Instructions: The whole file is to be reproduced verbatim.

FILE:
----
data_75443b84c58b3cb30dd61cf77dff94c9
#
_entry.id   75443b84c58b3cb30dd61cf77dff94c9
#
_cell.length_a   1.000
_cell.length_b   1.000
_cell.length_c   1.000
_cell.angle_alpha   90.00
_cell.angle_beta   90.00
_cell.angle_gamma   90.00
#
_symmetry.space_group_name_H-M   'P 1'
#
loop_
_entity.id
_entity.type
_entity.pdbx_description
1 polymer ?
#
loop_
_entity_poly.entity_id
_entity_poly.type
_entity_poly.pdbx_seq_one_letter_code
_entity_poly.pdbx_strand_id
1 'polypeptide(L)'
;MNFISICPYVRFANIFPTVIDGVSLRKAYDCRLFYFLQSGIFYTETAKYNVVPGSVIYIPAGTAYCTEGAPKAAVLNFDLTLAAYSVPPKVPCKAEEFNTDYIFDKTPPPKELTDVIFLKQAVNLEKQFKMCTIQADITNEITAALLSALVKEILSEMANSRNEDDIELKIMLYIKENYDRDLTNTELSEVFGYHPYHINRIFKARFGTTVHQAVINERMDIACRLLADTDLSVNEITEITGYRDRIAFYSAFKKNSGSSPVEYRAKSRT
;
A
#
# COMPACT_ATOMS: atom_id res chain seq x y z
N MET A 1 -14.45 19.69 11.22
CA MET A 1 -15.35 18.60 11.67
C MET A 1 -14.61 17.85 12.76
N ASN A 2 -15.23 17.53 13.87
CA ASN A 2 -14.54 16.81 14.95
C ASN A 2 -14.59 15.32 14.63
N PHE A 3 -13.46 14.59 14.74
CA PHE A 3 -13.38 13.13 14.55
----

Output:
data_75443b84c58b3cb30dd61cf77dff94c9
#
_entry.id   75443b84c58b3cb30dd61cf77dff94c9
#
_cell.length_a   1.000
_cell.length_b   1.000
_cell.length_c   1.000
_cell.angle_alpha   90.00
_cell.angle_beta   90.00
_cell.angle_gamma   90.00
#
_symmetry.space_group_name_H-M   'P 1'
#
loop_
_entity.id
_entity.type
_entity.pdbx_description
1 polymer ?
#
loop_
_entity_poly.entity_id
_entity_poly.type
_entity_poly.pdbx_seq_one_letter_code
_entity_poly.pdbx_strand_id
1 'polypeptide(L)'
;MNFISICPYVRFANIFPTVIDGVSLRKAYDCRLFYFLQSGIFYTETAKYNVVPGSVIYIPAGTAYCTEGAPKAAVLNFDLTLAAYSVPPKVPCKAEEFNTDYIFDKTPPPKELTDVIFLKQAVNLEKQFKMCTIQADITNEITAALLSALVKEILSEMANSRNEDDIELKIMLYIKENYDRDLTNTELSEVFGYHPYHINRIFKARFGTTVHQAVINERMDIACRLLADTDLSVNEITEITGYRDRIAFYSAFKKNSGSSPVEYRAKSRT
;
A
#
# COMPACT_ATOMS: atom_id res chain seq x y z
N MET A 1 -14.45 19.69 11.22
CA MET A 1 -15.35 18.60 11.67
C MET A 1 -14.61 17.85 12.76
N ASN A 2 -15.23 17.53 13.87
CA ASN A 2 -14.54 16.81 14.95
C ASN A 2 -14.59 15.32 14.63
N PHE A 3 -13.46 14.59 14.74
CA PHE A 3 -13.38 13.13 14.55